Tags Posts tagged with "Shows"


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Kamrin Baker

Published in 2007, the novel “13 Reasons Why” by Jay Asher found its young adult audience quickly and viscerally. Asher told the story of Hannah Baker, a young woman who died by suicide during high school. Instead of the oh-so-advertised and Hollywood-glamorized suicide note, Hannah left 13 tapes for 13 of her classmates, describing the painful and raw decision to end her own life.

The story switches points of view between Hannah and her classmate and crush, Clay Jensen, who is the current owner of the tapes, and the kindest voice Asher could give to such an unkind story.

After 10 years, the book has been adapted to a Netflix original, produced by Selena Gomez and her mother, Mandy Teefey. Gomez has a history of speaking up about mental illness, and this show is her most actionable headline to date.

Premiering on the streaming site the last day of March, “13 Reasons Why” took over social media—it’s a show that maybe shouldn’t be binged because of its heavy nature—but definitely was.

The show is certainly triggering for people—especially those who have a history with mental illness. Scenes depict rape and sexual assault, depressive episodes, alcohol and drug abuse and suicide itself. In the 13 episodes, three feature trigger warnings prior to the opening credits, and rightfully so. However, individuals should be notified the kind of performances they’re about to see before clicking on the new title.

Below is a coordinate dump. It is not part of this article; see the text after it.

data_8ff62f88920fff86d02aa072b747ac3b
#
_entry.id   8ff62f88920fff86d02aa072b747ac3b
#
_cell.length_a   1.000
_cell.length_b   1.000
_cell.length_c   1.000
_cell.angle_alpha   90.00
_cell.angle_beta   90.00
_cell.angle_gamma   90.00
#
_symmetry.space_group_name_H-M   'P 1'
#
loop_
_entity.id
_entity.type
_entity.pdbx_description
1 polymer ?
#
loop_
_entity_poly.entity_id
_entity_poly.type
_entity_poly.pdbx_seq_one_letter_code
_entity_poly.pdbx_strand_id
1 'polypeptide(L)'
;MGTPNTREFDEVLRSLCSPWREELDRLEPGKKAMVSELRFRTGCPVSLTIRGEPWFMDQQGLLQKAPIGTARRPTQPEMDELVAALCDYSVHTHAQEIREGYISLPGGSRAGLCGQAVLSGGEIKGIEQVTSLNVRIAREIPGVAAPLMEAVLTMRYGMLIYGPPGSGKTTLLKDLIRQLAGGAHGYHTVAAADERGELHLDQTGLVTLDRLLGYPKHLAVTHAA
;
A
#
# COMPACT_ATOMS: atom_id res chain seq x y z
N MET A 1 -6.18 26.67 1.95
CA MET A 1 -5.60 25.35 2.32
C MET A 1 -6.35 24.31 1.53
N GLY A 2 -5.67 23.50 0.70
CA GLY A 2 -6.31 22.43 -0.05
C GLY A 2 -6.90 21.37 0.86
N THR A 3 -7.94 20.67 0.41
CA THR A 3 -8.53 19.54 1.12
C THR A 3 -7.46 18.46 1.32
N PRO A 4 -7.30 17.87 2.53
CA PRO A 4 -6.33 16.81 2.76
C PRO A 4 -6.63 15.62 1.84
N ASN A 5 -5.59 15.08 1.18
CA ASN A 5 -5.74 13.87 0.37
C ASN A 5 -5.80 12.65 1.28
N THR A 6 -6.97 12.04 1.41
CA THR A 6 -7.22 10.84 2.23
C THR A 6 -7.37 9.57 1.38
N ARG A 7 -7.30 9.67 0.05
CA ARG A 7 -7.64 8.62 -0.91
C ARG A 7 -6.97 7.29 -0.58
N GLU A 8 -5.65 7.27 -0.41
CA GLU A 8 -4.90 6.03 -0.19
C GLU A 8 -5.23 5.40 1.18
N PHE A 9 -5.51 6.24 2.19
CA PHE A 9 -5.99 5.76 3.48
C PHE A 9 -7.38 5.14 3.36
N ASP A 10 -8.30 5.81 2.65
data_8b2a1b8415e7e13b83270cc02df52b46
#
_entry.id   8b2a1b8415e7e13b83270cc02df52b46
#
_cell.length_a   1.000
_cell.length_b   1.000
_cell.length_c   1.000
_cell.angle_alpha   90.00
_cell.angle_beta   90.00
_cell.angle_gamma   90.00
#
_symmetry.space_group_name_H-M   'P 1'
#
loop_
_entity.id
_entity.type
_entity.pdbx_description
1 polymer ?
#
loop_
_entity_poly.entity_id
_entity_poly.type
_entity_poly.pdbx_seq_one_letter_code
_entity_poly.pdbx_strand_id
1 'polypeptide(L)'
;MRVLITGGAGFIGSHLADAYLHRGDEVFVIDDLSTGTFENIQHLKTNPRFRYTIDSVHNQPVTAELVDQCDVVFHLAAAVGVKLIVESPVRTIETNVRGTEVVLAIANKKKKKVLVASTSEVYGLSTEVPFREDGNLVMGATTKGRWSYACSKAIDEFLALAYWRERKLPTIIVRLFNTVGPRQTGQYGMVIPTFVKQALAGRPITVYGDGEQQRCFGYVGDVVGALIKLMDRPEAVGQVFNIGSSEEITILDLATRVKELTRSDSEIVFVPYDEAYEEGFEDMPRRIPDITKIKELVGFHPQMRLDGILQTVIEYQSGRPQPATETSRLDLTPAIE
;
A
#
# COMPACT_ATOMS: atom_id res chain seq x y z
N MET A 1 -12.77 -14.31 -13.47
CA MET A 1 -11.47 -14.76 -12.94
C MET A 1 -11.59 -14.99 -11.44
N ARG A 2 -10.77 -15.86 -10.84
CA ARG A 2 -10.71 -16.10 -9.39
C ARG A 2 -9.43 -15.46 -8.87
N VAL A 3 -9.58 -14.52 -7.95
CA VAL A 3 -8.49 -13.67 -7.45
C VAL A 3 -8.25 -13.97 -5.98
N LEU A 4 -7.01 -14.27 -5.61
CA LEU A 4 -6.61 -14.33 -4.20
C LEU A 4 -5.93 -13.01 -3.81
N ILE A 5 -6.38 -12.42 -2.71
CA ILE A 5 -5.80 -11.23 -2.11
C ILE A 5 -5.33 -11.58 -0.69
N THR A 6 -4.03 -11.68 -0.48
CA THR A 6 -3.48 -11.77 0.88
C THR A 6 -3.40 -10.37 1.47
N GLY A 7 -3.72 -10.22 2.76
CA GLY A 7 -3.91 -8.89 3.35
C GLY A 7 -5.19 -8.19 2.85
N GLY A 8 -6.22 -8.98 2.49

Criticisms are circling online that the characters in the show are not good examples of what young people should do in the event of a mental health crisis or suicide, but in its defense, the story was never meant to be a PSA. “13 Reasons” is a realistic, ugly, stick-to-your-ribs story about the effects of mental illness. It’s painfully sad, tear inducing and heart-breaking, but shown through the pretty faces of young actors.

The Baker family is where I found the greatest breakout performances; with Kate Walsh nailing the role of a mother whose new sole purpose in life is figuring out why her only child decided to end her life. Walsh as Olivia Baker is poignant and beautifully calamitous, especially in a scene where her husband brings her home a dozen roses. Walsh goes to the kitchen to fill up a vase for the bouquet, and in the middle of the menial task, freezes, as the water pours and pours, the vase overflowing in the sink. While the writing of this one moment so purely depicts grief and depression, Walsh performs with such ease and vulnerability, the audience can’t help but wonder how she will ever find relief.